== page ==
A Defense of High-Frequency Trading
Wired magazine and the New York Times both recently published detailed stories on "flash trading" - the increasing use of high speed artificial intelligence algorithms in the financial markets. Both asked the same question: Will flash trading help the markets by improving efficiency - or will it destroy them?
But while both stories covered the same basic facts, they took strikingly different approaches. Wired discussed the technology in a generally balanced fashion, whereas the New York Times adopted a more alarmist attitude, including emphasizing the problems the technology would create for government regulators. However, the concerns raised by the Times against flash trading are variations of fallacies frequently raised against free markets. Hence, identifying and rebutting those fallacies will help one better appreciate and defend flash trading in particular, as well as market capitalism in general.
The Wired story discussed how traders are using increasingly sophisticated computer algorithms either to execute thousands of transactions per second (to exploit short-term fluctuations in stock prices) or to data-mine news and earnings statements to find attractive investment opportunities that others might have missed. Because these algorithms rely on fast computing power, they often adopt strategies human supervisors do not fully understand and could never devise on their own. Yet Wired notes that, "The result is a system that is more efficient, faster, and smarter than any human."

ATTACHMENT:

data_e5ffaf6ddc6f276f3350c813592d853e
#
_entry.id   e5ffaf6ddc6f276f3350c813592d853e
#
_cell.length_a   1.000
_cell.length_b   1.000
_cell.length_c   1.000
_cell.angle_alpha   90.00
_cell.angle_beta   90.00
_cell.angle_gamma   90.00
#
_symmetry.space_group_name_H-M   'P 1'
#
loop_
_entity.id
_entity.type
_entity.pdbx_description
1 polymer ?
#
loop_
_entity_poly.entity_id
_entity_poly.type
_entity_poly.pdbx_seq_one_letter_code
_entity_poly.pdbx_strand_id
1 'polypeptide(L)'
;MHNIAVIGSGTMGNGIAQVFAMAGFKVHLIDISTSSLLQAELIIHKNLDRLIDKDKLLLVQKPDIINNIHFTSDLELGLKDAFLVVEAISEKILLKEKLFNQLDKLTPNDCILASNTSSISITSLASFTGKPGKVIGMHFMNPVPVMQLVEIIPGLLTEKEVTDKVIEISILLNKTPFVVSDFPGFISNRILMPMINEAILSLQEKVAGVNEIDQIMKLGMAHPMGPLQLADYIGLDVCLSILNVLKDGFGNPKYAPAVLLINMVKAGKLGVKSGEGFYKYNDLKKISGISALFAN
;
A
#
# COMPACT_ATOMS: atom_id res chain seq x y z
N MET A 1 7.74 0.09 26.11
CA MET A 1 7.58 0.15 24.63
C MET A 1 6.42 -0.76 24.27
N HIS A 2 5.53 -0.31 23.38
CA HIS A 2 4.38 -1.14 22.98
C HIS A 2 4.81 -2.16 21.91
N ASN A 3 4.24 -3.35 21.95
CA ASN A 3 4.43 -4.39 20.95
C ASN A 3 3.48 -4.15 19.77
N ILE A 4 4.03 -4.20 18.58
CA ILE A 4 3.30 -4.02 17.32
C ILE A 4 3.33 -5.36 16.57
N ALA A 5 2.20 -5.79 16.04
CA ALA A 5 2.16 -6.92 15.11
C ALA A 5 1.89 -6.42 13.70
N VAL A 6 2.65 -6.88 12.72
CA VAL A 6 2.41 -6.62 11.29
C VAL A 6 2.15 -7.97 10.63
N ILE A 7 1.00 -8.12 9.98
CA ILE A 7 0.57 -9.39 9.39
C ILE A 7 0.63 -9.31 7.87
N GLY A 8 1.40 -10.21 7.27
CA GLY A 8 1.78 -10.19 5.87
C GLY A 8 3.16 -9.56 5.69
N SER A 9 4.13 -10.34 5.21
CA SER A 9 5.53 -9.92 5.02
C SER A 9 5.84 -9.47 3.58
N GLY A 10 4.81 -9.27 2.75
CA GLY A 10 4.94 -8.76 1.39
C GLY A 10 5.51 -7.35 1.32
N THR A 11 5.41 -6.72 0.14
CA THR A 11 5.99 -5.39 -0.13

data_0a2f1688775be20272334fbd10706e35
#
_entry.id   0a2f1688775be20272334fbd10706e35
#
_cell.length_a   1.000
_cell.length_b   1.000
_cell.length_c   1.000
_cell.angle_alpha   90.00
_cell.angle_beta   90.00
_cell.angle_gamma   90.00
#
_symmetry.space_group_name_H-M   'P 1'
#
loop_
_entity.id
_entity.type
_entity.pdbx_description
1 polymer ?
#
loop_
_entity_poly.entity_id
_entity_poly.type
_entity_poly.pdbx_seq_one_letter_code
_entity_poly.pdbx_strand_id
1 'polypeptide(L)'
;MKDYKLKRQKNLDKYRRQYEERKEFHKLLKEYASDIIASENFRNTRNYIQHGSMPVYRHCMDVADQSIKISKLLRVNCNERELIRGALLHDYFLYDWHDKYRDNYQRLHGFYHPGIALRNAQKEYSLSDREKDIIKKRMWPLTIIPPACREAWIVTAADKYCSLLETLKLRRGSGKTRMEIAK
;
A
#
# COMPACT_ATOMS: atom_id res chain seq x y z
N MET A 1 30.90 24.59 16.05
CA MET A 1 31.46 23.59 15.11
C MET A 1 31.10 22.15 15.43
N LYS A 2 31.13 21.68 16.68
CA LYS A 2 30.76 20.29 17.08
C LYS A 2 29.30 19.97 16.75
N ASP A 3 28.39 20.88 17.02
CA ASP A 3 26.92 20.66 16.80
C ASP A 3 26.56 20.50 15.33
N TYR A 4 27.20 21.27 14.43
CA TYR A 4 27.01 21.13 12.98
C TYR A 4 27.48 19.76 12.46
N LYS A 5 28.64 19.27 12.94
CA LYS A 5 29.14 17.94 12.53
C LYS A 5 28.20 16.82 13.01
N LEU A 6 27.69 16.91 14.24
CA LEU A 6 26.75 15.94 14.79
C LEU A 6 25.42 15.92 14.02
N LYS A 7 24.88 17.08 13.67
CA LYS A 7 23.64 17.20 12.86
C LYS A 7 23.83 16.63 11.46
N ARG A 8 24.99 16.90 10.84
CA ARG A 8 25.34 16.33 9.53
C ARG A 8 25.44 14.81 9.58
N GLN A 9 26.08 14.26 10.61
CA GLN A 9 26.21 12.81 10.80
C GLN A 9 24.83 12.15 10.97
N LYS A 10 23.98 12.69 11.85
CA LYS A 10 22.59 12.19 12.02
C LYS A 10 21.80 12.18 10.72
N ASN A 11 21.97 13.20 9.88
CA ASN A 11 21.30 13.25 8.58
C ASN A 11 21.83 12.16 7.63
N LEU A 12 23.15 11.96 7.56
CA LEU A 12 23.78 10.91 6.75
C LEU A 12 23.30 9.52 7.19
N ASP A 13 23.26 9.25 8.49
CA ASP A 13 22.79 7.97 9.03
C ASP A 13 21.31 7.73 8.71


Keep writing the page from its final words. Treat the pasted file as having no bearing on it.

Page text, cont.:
Of course, traders using such algorithms must necessarily cede a certain degree of decision-making to their software in exchange for higher profits. But this is no different in principle from a human motorist ceding some manual control of his automobile to his computer-controlled transmission and anti-lock brake systems in exchange for improved gas mileage and safety.
Naturally, the availability of such powerful technology elevates the financial stakes for traders. Traders who devise and utilize robust algorithms can quickly make a great deal of money, whereas those who use poor algorithms can quickly lose their shirts.
Furthermore, when multiple high-speed trading programs interact in the marketplace, they can sometimes create sudden sharp temporary swings in stock prices that human traders find difficult to understand or explain. Shrewd traders thus place a premium on high-quality algorithms able to correctly discern genuinely good buying (or selling) opportunities from spurious ones. Overall, the Wired story emphasized the opportunities - and challenges - flash trading creates for rational profit-seeking actors in the marketplace.
In contrast, the New York Times story covered many of the same basic facts, but with a noticeably different slant. In particular, it questioned whether it was "fairer" that trading firms investing in better technology should reap higher financial rewards, asked if "the technology [was] getting dangerously out of control," and fretted over the plight of government regulators "struggling to keep up with the pace of innovation." However, all three of these concerns are deeply misguided.